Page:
By Tim Pallesen
Delray Beach has given the Caron Foundation approval to operate two high-end sober houses near the ocean, ending a costly lawsuit that city commissioners feared they would lose.
The July 17 settlement came after a federal judge said it was likely that Caron could prove at trial that the city discriminated against recovering alcoholics and drug addicts.
“It is foreboding what’s going to happen at trial,” Matthew Mandel, the outside attorney hired to defend the lawsuit, told commissioners.
“The judge is trying to send us a message to say how he will rule if there’s a trial,” Mandel said. “I believe the city has no choice but to settle.”
City Attorney Brian Shutt estimated the city would owe at least $950,000 in damages and fees if it lost at trial. Shutt also urged commissioners to settle.
“We have run into an immovable object,” Mayor Woodie McDuffie concluded. “To pursue this further would be fiscally unconscionable.
“I see millions of dollars in damages,” McDuffie said before the unanimous vote to settle. “A city of our size cannot stand the loss of revenue of the magnitude this could reach.”
The settlement allows Caron to house eight recovery patients at 740 N. Ocean Blvd. and six patients at 1232 Seaspray Ave.
“We’ve established an absolute right to be there,” Caron executive vice president Andrew Rothermel said after the city gave up its fight.
Caron’s “Ocean Drive” program provides upscale housing and amenities for clients who pay $55,000 a month to live in the seaside houses while they undergo treatment at Caron’s facilities in Boca Raton.
Caron promises not to seek any additional sober houses in the city. The nonprofit treatment provider got the city’s permission to relocate its Seaspray Avenue sober house if it finds a more peaceful location.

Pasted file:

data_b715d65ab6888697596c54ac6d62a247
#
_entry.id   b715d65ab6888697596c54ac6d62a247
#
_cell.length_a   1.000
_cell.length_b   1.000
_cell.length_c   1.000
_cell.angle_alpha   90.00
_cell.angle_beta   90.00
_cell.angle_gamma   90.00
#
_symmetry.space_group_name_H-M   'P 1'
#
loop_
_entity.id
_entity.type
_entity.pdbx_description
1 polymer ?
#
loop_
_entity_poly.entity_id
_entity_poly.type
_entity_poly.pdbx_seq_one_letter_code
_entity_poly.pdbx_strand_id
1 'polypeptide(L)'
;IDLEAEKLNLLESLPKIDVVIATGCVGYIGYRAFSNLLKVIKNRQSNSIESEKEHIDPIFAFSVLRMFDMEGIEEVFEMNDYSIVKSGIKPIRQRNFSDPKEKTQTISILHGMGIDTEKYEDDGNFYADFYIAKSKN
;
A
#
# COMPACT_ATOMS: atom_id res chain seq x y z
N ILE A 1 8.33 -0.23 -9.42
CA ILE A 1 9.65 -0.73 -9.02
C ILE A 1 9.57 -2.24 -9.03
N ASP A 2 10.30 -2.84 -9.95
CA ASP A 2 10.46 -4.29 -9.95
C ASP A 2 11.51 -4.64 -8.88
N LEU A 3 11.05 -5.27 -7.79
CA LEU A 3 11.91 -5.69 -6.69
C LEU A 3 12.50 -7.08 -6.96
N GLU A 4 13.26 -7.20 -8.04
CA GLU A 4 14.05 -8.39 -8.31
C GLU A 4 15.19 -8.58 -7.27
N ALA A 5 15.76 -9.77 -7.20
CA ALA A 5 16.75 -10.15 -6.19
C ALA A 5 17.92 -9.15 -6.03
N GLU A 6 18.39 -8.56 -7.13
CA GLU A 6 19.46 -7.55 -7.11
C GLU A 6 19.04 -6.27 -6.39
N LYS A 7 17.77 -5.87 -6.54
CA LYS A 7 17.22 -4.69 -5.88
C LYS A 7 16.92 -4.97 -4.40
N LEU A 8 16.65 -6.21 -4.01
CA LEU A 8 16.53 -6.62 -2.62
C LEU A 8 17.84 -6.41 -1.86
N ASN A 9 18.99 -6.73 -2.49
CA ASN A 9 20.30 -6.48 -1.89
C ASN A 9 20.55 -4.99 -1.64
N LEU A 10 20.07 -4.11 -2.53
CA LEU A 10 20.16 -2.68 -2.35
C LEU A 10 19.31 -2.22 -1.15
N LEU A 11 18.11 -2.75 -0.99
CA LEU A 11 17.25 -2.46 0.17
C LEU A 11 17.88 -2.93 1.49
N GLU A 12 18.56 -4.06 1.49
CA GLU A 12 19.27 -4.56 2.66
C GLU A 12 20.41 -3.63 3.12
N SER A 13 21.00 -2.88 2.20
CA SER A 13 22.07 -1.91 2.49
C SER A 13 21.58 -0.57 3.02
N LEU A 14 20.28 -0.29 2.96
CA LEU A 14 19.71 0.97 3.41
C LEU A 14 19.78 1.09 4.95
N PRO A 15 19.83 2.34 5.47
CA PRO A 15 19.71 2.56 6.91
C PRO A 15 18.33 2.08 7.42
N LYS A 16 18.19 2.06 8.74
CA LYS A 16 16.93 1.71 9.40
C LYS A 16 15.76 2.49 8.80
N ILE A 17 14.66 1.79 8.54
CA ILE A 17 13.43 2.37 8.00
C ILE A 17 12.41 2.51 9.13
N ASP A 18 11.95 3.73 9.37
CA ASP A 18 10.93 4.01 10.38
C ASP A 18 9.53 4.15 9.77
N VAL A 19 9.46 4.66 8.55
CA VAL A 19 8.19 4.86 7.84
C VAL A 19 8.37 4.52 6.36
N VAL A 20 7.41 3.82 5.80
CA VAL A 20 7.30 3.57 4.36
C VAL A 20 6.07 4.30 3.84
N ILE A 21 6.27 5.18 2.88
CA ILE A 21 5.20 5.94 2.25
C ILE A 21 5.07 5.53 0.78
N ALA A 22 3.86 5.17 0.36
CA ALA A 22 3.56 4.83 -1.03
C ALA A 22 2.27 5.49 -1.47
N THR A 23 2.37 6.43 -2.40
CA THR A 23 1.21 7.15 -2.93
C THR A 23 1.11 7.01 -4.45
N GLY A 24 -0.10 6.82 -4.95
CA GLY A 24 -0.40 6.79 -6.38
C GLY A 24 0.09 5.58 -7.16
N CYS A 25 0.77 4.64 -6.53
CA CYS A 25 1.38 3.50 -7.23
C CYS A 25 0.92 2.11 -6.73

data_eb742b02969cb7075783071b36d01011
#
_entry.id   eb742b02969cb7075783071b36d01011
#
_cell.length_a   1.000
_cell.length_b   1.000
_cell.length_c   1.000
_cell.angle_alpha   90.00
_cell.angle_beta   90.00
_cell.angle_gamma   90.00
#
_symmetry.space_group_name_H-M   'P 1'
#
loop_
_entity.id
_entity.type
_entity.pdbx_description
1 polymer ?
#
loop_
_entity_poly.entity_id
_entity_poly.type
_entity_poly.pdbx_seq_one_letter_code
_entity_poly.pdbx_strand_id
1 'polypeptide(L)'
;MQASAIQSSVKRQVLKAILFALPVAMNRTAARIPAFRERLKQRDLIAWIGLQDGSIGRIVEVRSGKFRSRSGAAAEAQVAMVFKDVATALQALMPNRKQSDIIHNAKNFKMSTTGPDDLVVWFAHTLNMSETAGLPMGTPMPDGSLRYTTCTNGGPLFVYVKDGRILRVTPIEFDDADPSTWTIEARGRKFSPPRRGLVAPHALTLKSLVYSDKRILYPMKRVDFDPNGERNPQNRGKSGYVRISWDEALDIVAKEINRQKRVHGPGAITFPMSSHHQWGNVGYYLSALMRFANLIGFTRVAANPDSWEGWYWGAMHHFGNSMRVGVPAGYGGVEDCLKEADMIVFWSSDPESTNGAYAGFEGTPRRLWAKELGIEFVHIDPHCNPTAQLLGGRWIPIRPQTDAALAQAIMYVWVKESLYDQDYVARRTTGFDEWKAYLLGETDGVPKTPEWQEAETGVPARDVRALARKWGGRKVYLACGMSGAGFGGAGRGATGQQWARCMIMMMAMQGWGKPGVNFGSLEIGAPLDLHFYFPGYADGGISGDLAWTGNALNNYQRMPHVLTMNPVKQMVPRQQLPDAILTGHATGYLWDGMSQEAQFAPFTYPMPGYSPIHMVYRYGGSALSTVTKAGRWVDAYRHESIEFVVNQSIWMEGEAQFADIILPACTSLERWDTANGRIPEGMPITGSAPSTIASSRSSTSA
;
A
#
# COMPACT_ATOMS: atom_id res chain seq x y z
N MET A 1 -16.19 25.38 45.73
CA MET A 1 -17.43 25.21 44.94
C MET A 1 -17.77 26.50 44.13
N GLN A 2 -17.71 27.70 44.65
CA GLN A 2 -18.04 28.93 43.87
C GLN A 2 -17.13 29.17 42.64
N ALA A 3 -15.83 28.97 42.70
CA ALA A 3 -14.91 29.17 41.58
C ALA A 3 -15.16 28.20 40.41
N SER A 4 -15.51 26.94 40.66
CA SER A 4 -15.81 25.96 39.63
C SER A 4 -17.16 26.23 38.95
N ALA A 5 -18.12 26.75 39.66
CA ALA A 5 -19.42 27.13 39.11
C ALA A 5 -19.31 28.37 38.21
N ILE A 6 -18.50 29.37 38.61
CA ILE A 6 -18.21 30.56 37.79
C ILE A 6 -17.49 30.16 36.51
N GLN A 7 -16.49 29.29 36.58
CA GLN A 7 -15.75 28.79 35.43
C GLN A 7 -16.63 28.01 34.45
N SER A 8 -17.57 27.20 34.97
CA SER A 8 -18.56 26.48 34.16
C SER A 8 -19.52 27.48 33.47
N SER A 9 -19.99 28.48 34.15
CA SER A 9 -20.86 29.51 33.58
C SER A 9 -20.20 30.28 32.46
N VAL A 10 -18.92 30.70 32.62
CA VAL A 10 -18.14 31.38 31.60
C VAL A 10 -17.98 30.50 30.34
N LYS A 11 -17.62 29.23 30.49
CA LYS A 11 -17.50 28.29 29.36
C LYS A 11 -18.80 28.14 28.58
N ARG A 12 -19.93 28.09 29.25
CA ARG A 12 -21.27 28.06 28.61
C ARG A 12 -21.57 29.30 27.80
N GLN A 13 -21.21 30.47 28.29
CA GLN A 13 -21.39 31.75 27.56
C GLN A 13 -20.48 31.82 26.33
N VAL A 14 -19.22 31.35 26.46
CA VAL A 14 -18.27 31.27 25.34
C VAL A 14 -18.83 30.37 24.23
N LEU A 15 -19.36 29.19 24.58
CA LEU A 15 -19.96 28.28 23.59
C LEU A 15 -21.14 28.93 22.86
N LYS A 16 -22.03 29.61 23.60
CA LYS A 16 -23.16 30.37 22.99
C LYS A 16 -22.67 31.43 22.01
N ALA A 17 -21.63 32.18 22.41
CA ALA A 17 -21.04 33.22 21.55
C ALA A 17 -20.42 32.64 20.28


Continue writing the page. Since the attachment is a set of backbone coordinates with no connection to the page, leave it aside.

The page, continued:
“That house is in a neighborhood that’s so up in arms,” Rothermel said. “We might move if we could find a house with a greater degree of privacy.”
Neighbors have focused a webcam on the Seaspray house and put protest signs in their yards.
Ray Jones, who lives across the street, said the protest hasn’t ended because of the settlement.
“We still don’t want a boarding house in our neighborhood,” Jones said. “We are going to continue to fight in any way we can.”
But Cary Glickstein, another opponent, said that there’s nothing more the city can do to legislate against sober houses in single-family neighborhoods.
“This can only be summed up as a victory for Caron,” said Glickstein, the chairman of the city’s planning and zoning board and mayoral candidate. “The neighborhood got screwed.”
The issue at trial would have been whether the city violated federal laws that prohibit housing discrimination against recovering alcoholics and addicts.
Federal Judge William Dimitrouleas had criticized McDuffie and Glickstein for their public comments in an April order. The judge said Caron already had shown “a substantial likelihood for success at trial in demonstrating that the city has discriminated.”
Coastal residents called for laws to restrict sober houses when they learned in December that the city had approved Caron’s request to house seven patients at its North Ocean Boulevard house. The city then denied Caron’s request to open the Seaspray Avenue sober house and required both houses to have landlord permits.